(SEA TURTLES/OCEANS) A newly hatched albino sea turtle named Alby was recently discovered on an Australian beach–a once in a lifetime sight for the volunteers from nonprofit Coolum and North Shore Coast Care. Unfortunately, while only one in 1,000 green turtle hatchlings typically survive to adult breeding age, Alby’s chances are even slimmer.
Given his white coloring and lack of natural camouflage, this makes him an easy target for predators. But we must let nature take it’s course and simply hope the ocean will be kind to this unique little creature.
Read on to learn more about this rare find and click here to see how you can help make a difference for endangered sea turtle populations. — Global Animal
CNN, Pietro Lombardi
A rare albino green turtle has been spotted — newly hatched — on an Australian beach.
Volunteers from Coolum and North Shore Coast Care were “amazed” to see the tiny creature at Castaways Beach, on Queensland’s Sunshine Coast.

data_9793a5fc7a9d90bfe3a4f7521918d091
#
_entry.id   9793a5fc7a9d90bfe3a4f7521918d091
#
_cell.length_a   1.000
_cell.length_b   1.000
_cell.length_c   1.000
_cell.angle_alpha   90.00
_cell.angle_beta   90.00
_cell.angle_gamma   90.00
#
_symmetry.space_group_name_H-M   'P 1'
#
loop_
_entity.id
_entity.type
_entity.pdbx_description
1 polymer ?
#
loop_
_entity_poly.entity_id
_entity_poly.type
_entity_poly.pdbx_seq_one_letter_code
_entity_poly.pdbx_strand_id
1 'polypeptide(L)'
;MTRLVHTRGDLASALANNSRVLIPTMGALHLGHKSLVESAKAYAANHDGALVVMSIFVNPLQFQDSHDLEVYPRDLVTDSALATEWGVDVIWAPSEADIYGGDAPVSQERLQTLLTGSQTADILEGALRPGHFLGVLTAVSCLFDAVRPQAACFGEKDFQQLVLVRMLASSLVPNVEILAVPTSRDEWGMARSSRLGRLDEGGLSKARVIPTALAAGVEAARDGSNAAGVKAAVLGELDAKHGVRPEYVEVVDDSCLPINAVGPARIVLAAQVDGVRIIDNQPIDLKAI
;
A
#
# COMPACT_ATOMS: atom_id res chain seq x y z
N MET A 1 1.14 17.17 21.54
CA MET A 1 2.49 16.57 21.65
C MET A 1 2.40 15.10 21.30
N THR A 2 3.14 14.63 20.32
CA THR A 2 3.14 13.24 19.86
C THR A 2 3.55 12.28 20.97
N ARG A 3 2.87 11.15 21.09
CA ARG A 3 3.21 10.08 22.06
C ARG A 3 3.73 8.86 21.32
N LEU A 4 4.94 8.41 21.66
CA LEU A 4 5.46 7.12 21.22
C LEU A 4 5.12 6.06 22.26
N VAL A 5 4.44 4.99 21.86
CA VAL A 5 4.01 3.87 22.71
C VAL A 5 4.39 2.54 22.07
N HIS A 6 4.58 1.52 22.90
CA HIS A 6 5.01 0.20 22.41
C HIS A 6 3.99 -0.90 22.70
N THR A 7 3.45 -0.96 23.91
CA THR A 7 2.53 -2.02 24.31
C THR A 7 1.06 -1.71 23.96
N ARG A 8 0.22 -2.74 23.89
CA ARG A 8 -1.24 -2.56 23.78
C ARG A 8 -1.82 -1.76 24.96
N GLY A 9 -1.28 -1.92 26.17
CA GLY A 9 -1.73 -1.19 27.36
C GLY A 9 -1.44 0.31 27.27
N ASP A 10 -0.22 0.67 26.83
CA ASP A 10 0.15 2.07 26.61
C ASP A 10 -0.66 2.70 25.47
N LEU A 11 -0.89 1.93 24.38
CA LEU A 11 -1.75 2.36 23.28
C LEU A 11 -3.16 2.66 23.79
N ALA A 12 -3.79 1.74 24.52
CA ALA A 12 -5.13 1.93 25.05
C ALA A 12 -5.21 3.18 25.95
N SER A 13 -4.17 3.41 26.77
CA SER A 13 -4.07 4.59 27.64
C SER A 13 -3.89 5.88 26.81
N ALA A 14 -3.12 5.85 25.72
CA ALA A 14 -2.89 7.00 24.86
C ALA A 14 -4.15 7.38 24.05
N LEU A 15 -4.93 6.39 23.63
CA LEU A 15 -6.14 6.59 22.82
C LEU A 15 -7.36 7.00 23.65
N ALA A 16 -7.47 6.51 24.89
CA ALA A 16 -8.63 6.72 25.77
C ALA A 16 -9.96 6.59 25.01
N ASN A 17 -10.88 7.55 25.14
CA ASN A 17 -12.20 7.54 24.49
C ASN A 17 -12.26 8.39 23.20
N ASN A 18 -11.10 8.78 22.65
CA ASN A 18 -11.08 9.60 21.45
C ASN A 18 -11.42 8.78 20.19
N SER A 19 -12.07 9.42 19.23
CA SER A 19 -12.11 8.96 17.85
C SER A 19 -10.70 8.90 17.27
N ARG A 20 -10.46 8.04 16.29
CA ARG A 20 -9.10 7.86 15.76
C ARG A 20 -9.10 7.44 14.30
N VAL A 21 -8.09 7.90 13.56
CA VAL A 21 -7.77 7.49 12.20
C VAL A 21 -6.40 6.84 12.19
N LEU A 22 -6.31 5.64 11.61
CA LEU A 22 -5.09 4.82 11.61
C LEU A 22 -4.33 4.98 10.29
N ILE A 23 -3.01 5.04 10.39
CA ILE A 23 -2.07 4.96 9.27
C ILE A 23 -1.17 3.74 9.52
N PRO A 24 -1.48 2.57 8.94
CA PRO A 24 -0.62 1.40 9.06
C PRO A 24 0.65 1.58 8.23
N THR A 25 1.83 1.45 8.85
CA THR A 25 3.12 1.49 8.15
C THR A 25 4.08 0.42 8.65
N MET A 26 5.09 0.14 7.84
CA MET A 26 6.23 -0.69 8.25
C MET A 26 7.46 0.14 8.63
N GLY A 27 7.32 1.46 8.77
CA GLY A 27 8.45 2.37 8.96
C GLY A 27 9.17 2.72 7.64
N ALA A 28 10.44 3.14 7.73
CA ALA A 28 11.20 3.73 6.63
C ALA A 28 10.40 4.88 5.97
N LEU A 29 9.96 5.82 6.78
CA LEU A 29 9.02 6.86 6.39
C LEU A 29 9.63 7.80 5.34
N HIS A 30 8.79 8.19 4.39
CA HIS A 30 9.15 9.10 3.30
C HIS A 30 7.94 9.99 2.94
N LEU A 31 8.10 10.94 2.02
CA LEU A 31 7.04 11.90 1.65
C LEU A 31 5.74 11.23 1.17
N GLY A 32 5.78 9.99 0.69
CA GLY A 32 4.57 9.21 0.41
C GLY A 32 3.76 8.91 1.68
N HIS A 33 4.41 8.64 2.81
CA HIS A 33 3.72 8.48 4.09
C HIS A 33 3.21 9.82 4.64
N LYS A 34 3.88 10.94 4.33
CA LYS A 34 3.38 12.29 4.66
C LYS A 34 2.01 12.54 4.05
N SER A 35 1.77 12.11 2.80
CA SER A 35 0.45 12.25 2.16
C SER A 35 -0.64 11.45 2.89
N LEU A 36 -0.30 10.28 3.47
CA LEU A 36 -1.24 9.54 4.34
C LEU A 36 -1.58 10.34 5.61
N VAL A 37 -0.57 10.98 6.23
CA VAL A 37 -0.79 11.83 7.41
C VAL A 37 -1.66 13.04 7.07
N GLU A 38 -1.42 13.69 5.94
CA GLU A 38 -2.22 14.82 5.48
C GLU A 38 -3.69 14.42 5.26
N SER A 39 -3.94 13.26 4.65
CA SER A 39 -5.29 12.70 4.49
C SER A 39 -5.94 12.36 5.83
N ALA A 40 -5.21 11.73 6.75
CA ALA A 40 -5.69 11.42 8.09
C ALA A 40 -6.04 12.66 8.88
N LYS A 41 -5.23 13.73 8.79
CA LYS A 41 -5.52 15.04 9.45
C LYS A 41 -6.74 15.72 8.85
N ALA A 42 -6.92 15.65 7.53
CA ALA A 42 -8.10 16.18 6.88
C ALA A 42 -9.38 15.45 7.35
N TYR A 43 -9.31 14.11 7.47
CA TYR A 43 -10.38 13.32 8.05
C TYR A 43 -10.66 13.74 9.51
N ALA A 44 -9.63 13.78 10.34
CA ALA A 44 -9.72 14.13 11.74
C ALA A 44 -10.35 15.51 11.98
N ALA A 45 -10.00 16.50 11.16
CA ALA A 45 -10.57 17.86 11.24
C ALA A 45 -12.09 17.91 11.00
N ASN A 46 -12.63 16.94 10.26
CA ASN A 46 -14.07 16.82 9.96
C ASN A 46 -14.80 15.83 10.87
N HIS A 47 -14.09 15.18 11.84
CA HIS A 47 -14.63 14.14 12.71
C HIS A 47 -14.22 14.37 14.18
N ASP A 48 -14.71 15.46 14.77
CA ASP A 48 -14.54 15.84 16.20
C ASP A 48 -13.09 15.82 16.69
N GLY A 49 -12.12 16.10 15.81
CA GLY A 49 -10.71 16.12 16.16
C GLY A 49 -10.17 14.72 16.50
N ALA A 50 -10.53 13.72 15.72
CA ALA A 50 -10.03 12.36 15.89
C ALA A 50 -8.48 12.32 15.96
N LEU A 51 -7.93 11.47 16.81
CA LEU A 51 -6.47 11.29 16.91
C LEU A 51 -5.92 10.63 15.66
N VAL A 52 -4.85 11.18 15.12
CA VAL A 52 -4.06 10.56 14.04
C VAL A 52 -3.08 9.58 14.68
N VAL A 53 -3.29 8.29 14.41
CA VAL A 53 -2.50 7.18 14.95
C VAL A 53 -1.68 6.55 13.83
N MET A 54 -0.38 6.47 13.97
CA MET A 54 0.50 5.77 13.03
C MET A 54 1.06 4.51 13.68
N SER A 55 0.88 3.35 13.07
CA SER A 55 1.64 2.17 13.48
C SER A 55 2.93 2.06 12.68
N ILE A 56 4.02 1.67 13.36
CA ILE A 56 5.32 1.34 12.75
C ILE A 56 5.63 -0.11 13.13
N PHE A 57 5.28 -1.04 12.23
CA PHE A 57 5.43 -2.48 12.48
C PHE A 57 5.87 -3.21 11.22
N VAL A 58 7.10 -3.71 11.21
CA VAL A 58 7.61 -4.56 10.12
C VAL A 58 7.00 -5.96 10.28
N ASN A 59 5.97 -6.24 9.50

Little Alby was taking his time: his brothers and sisters had hatched last Friday, but their distinctive sibling was still in the nest on Sunday.
“It was a surprise. We were amazed to see this small white creature with pink flippers,” group president Leigh Warneminde told CNN.
Warneminde said the group was surveying a green turtle nest laid in November to gather research data.
While counting the empty shells to see how many turtles had made it to the ocean, they found the animal still sitting on the top of the nest.
“It is a very rare find,” she said. “It is the first time I’ve see one.”
Australia’s ABC quoted an expert at the Queensland’s Government’s Threatened Species Unit saying that “albino hatchlings are extremely rare; it probably occurs at the rate of one in many hundreds of thousands of eggs that are laid.”
The straggler among the nest’s 122 hatchlings, Alby faces a tough life.
Warneminde explained that only one in 1,000 green turtles typically survives to maturity — and Alby’s chances are even slimmer.
Albino turtles, she said, are not well suited to the environment; because of their color, they have no camouflage, making them easy prey for larger sea creatures.
But at least Alby got off to a good start: “He was quite vigorous while walking from the nest to the ocean,” Warneminde said.